Stack Exchange Network

Stack Exchange network consists of 175 Q&A communities including Stack Overflow, the largest, most trusted online community for developers to learn, share their knowledge, and build their careers.

Visit Stack Exchange
Search type Search syntax
Tags [tag]
Exact "words here"
Author user:1234
user:me (yours)
Score score:3 (3+)
score:0 (none)
Answers answers:3 (3+)
answers:0 (none)
isaccepted:yes
hasaccepted:no
inquestion:1234
Views views:250
Sections title:apples
body:"apples oranges"
URL url:"*.example.com"
Favorites infavorites:mine
infavorites:1234
Status closed:yes
duplicate:no
migrated:no
wiki:no
Types is:question
is:answer
Exclude -[tag]
-apples
For more details on advanced search visit our help page
Results tagged with Search options user 148566

Questions about shell scripts, executable files that are interpreted by a shell (bash, zsh, etc.).

15
votes
A small extract from man bash: ${parameter:offset:length} Substring Expansion. Expands to up to length characters of the value of parameter starting at the character specified …
answered Apr 11 '16 by Ralph Rönnquist
1
vote
In the function, var2 is not declared local, and therefore it is "global", which means that the value it has at the end of the function will be the value it has after the call of the function. Said d …
answered Apr 12 '16 by Ralph Rönnquist
2
votes
Apparently bash is particular about the interpretation of a command line, where it discovers variable assignments before evaluating used variables. Basically a variable assignment requires the name pa …
answered Dec 8 '18 by Ralph Rönnquist
1
vote
sed -e 's/\([[:alpha:]]*,\)/\n\1\n/g' | grep ,
answered Feb 17 '16 by Ralph Rönnquist
1
vote
This might be a one-liner for you awk -F, 'n==""||n>$1{n=$1}{while(n!=$1){print n++}}{print;n++}' < input > output though it's not much different to what you had before, except the "protection" for …
answered Feb 16 by Ralph Rönnquist
1
vote
You might be happy enough just collating the "words", then pass them through the ``which` command. Perhaps like the following: cat $SCRIPT | tr -c '[[:alnum:]-_]' '\\n' | sort -u | xargs which The …
answered Jun 2 '16 by Ralph Rönnquist
2
votes
You can use the split command to run a "filter" upon successive chunks of a file, and write a filter using cmp, echo, and true to gain a newline for every successful match, then use wc for counting th …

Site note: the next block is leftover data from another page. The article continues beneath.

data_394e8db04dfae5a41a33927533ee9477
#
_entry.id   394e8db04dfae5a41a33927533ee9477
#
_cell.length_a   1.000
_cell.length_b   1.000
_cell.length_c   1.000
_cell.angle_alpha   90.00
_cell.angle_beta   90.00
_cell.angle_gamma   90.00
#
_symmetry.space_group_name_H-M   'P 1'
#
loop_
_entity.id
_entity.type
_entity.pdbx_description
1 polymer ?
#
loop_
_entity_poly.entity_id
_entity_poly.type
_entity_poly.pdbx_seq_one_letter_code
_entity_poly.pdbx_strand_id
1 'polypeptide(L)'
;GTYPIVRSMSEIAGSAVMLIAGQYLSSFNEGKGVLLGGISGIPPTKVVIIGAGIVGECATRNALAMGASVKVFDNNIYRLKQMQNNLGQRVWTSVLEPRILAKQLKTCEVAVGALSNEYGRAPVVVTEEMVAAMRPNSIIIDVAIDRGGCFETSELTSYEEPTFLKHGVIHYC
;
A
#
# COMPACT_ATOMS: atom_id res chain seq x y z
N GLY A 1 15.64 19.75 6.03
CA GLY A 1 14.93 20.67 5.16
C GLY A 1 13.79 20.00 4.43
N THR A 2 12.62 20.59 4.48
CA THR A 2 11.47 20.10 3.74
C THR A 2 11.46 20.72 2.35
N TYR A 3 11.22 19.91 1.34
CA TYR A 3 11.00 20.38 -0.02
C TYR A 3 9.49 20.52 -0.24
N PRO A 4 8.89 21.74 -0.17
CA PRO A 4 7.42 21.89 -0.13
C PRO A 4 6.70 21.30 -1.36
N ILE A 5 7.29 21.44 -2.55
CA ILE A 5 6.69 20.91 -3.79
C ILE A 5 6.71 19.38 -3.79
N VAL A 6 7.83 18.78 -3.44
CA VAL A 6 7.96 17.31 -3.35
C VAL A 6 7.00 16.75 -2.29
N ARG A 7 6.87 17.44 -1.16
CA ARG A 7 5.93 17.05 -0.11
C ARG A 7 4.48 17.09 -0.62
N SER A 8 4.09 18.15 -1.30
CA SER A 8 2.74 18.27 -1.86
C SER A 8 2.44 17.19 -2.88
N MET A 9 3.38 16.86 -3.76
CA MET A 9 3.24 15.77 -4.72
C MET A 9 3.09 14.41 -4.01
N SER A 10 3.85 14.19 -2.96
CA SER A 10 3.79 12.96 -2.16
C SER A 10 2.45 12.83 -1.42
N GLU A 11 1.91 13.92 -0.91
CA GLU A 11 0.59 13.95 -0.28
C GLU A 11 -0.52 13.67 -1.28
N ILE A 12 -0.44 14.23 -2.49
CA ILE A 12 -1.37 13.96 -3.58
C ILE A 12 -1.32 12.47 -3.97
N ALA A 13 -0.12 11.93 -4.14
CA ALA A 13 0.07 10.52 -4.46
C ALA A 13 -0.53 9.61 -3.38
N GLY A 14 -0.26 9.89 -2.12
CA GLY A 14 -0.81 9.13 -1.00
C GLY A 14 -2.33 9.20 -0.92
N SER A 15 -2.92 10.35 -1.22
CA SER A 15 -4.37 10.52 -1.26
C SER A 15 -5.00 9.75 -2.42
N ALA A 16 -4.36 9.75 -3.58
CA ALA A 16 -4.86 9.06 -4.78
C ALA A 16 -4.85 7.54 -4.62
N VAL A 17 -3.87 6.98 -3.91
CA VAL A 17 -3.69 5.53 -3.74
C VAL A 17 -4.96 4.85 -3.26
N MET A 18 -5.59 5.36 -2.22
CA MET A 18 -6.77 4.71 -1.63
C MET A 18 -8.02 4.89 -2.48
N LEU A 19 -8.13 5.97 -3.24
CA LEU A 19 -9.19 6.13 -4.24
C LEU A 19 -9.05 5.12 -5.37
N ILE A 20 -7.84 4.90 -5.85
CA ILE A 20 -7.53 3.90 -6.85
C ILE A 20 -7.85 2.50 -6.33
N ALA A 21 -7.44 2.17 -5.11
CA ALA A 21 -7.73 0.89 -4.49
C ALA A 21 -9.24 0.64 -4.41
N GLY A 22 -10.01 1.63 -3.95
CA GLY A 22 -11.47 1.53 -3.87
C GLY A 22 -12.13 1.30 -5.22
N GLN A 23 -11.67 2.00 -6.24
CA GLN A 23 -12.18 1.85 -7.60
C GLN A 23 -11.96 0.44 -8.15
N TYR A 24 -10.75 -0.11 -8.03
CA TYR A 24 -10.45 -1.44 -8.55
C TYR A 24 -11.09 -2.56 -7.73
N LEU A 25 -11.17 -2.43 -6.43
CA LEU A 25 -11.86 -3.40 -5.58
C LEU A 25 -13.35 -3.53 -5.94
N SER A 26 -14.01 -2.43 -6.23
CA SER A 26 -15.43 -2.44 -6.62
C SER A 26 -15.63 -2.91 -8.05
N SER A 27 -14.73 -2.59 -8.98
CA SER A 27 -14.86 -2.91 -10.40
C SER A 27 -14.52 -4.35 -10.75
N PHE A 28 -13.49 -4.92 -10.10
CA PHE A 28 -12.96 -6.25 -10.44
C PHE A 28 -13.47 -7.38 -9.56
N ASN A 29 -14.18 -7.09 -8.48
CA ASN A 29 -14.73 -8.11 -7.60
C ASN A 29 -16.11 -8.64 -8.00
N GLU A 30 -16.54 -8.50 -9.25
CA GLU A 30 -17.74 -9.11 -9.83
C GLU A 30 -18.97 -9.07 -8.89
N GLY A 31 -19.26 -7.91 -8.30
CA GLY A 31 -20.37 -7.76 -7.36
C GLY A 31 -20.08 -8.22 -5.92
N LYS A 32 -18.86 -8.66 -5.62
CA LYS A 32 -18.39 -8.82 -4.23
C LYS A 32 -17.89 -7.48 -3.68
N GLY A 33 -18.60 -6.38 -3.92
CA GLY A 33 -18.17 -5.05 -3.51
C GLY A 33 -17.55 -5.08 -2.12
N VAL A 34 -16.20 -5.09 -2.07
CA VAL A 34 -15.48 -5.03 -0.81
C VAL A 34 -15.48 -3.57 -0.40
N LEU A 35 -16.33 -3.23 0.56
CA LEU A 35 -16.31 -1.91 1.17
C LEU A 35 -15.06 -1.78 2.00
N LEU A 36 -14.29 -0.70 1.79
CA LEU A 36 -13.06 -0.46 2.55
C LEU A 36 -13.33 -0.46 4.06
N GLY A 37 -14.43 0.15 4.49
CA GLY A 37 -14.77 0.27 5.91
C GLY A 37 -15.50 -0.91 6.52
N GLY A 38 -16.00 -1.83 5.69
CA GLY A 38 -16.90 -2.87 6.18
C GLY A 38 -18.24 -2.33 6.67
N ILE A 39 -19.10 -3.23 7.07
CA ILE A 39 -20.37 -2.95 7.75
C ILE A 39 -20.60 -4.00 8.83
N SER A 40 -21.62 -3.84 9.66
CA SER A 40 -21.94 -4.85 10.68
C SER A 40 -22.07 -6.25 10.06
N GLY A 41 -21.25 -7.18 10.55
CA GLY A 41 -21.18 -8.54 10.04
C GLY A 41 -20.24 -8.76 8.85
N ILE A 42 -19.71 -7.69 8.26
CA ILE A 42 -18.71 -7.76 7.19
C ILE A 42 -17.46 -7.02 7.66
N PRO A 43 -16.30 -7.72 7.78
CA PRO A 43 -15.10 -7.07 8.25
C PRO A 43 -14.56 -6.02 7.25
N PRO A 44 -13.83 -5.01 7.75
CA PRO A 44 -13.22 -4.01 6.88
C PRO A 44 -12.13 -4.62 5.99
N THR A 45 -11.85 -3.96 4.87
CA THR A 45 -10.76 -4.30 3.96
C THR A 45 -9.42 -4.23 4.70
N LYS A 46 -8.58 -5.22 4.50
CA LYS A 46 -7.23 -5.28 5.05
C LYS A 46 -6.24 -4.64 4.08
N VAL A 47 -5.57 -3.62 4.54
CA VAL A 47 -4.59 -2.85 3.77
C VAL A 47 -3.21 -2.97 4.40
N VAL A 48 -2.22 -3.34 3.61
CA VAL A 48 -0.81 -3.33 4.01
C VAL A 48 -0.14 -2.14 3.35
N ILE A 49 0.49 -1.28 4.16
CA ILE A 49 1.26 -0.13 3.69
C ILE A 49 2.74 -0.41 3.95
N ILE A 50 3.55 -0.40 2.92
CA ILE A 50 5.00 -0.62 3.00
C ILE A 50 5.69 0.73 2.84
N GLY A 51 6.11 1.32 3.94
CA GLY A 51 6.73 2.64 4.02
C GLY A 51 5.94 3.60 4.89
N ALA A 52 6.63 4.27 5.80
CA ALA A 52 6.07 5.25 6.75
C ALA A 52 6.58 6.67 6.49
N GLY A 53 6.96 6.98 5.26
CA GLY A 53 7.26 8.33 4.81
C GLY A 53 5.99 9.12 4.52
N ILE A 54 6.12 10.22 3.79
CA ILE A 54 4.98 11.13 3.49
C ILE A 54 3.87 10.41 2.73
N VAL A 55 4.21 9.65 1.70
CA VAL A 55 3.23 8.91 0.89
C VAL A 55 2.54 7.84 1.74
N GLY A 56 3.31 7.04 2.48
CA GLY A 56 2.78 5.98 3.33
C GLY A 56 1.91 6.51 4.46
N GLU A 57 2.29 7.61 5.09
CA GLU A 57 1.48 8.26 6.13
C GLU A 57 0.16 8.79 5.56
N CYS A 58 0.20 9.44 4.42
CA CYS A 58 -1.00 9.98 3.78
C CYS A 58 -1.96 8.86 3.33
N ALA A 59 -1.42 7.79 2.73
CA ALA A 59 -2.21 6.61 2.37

answered Apr 12 '16 by Ralph Rönnquist
1
vote
I suppose the trick is to use -3t for the first pr, and then also add -w200 (or so) to avoid that the last column gets clipped. More generally, if you have N matrices, you'd use pr -${N}t -w $((N*W)) …
answered May 31 '16 by Ralph Rönnquist
2
votes
One perhaps not ideal way is to do alias exit=return, which then makes the second.sh exits do script return instead, with the code as given. This of course doesn't cut through nesting of functions lik …
answered Mar 9 '16 by Ralph Rönnquist
4
votes
Ok, with file names occurring in matching pairs, you could use the following: for f in words/*/*1.txt ; do awk -f corpus_vs_flexion.awk "$f" "${f%1.txt}2.txt" ; done The "${f%1.txt}2.txt" phrase sa …
answered Feb 29 '16 by Ralph Rönnquist
1
vote
Assuming the regular filename format as given, where the date is the last part before the extension, and it's immediately preceded by an underscore, plus that the extension is always .txt, you could u …
answered Mar 2 '16 by Ralph Rönnquist
0
votes
I'm using a bash function like the following function Xowner() { for pid in $(ps -houid --ppid $(ps -hoppid $(pgrep X))) ; do [ "$pid" = "0" ] && continue id -n -u $pid br …
answered Sep 27 '17 by Ralph Rönnquist
1
vote
Something like the following script, using gawk #!/bin/bash gawk -F, 'tbl[$1]!=""{$2=tbl[$1];OFS=",";print;next}{tbl[$1]=$2;}' $1 $2 You pass in the two files with the token file first. This assume …
answered Jan 23 '17 by Ralph Rönnquist
2
votes
Given the irregular choices of which rows to accumulate, it's hard to device a more generic solution, and it ends up as cherry picking, like the following: sed 's/row[0-9]*//;/^$/d' file | pr -2t -w …
answered Jun 4 '16 by Ralph Rönnquist